Today’s question is a follow-up. It comes from a listener named Michelle, in Wisconsin. “Hello, Pastor John, thank you for addressing a wide range of topics on this podcast,” she writes. “Your recent episode APJ 1605 was of particular interest to me: ‘How Can I Serve the Dying?’ I am a hospital nurse, and served as an oncology nurse for three years, in which I cared for many people in their final days and hours. I no longer work in oncology but do occasionally see patients who are near the end of life.
“In episode 1605 you assumed the dying were believers and talked about the fight of faith. But in my experience, very few dying patients are clearly believers. In that light, I battled intense anxiety knowing that I was likely the last Christian they would ever come into contact with on this side of eternity, hours or minutes from an eternal hell. This raised all sorts of questions for me. Do I share the gospel, even if the patient is unconscious? Do I offend family members in their saddest moment? How do I care for a lost person on the brink of hell, especially when their abilities to understand the gospel and respond in faith may be limited, and when the timing will likely feel inappropriate to the family? What would you say in this situation?”
Why We Avoid Sharing the Gospel
The answer to this question is going to depend in great measure on three things: (1) the confidence one has in the truth of the Bible’s teaching about hell; (2) the love that one feels for a dying person — that is, the longing one has for the eternal joy of the dying person; and (3) the courage one has to act for the good of the perishing against the wishes of those who do not believe the gospel.
“God’s call to glorify Christ and to love people takes precedence over all human authority.”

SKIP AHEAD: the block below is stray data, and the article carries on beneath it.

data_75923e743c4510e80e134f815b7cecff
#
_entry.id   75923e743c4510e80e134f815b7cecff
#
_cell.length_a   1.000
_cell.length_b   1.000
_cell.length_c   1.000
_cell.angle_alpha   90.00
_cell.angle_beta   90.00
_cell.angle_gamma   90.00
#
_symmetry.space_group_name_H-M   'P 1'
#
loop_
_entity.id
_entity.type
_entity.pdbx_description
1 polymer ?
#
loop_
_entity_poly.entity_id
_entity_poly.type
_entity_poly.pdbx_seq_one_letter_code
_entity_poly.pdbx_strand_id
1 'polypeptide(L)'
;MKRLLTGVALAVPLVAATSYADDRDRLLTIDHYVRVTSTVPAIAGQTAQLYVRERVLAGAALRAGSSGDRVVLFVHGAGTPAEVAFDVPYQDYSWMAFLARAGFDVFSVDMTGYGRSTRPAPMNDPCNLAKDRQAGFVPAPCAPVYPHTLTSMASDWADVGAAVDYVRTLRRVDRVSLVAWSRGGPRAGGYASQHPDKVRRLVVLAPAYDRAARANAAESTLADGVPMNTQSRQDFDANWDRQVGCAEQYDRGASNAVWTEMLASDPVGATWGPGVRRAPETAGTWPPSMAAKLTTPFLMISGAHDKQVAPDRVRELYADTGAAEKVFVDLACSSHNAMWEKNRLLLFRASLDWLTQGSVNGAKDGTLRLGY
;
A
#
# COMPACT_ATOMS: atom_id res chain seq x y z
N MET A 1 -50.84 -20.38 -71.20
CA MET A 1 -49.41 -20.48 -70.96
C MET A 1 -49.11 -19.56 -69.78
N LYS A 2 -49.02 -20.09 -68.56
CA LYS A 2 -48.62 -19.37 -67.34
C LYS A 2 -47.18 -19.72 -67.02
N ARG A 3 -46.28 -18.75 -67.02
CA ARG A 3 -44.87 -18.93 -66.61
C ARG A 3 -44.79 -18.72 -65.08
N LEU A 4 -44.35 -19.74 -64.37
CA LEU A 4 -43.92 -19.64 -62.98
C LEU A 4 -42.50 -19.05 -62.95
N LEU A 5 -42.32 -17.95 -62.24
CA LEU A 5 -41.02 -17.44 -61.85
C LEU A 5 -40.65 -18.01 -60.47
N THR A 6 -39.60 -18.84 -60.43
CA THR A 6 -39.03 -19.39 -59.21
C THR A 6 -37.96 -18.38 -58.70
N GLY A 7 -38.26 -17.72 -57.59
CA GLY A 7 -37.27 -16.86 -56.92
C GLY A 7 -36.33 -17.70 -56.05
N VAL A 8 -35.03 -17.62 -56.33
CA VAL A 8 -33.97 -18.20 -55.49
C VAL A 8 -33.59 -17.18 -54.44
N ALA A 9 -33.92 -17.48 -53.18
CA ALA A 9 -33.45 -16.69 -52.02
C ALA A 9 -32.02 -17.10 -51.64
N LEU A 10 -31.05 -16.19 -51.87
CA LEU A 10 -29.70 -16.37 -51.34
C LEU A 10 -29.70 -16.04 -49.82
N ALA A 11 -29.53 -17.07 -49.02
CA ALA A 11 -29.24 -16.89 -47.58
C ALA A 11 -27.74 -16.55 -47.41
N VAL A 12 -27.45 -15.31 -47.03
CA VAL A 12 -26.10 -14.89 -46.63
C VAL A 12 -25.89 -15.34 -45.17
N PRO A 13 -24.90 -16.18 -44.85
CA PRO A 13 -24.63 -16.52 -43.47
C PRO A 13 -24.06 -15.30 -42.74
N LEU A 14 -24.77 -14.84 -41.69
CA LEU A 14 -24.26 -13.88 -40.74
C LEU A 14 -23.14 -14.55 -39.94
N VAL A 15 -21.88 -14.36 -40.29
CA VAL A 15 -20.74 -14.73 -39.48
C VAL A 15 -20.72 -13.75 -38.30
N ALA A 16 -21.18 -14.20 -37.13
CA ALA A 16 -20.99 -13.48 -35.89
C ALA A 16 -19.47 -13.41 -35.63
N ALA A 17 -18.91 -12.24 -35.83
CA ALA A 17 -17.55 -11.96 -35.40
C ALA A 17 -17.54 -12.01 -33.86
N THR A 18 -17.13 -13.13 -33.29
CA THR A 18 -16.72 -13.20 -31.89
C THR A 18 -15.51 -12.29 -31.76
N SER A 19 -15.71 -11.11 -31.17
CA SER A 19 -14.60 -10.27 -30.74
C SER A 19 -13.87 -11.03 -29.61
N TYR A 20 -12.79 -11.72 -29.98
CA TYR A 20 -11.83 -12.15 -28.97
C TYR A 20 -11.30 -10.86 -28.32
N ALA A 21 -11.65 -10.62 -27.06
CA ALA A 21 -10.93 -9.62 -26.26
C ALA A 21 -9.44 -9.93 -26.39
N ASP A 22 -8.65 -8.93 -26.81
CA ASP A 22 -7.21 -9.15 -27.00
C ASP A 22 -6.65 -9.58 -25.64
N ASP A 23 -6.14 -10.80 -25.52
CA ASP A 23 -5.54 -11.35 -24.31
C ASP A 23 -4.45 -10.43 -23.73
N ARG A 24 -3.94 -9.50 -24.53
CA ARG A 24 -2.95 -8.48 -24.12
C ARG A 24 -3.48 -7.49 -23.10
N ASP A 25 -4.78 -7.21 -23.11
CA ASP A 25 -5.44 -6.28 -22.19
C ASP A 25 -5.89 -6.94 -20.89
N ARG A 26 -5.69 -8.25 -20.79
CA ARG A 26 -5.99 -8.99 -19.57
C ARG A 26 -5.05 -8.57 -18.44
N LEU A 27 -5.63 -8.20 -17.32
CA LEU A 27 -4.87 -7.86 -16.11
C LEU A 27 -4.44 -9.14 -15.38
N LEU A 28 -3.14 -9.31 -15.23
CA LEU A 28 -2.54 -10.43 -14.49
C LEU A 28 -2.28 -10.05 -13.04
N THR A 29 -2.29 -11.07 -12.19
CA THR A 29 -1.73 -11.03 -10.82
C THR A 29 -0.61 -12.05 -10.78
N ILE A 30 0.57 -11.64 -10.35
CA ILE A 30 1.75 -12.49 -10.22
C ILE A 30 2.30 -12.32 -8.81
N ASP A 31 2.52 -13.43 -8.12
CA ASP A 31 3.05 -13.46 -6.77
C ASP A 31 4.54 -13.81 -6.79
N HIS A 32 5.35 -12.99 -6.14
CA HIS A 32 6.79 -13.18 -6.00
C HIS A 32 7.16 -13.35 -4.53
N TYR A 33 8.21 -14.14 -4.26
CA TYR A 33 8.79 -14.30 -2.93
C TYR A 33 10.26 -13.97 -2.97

Or to put it another way, people avoid sharing the gospel with dying people for one or more of three reasons: They just don’t believe in hell. It’s not real to them. It’s not fearful. What’s real is the person lying there on the bed and the possibility that the person might experience some distress if you speak about Christ and sin and judgment. And they feel that the avoidance of that distress is a loving act because that distress is more real to them and more harmful than the prospect of hell.
Or second, they avoid speaking because, while they may believe in hell, they just don’t feel any compelling affection for the dying person, or any intense longing that the dying person would be rescued, or that he would have everlasting joy in the presence of Christ. The desire just doesn’t become operative.
Or third, they don’t share the gospel because they believe that their superiors in the medical profession or the relatives of the dying person have the greatest authority in determining whether you share the gospel, and that God’s call on you to share the gospel takes second place to that human authority.
When Not to Evangelize
Now, there are situations where we are not obliged to share the gospel. Jesus said, “Do not give dogs what is holy, and do not throw your pearls before pigs, lest they trample them underfoot and turn to attack you” (Matthew 7:6).
I think Jesus gave an example of this in Matthew 21:23–27, when he asked the chief priests and elders whether the baptism of John was from heaven or from man. And they huddled up, you remember, and said, “Well, if we say, ‘From man,’ the crowd might stone us, but if we say, ‘From God,’ he’ll say, ‘Well, then why didn’t you believe him?’ So, let’s say we don’t know.” And Jesus said, “Well, I’m not going to answer you either.” In other words, “I don’t deal with people who are so insidious in their manipulation of truth.” In other words, there is a kind of attitude that is so deeply devious and hostile to the gospel that there are times you don’t speak the gospel to certain people.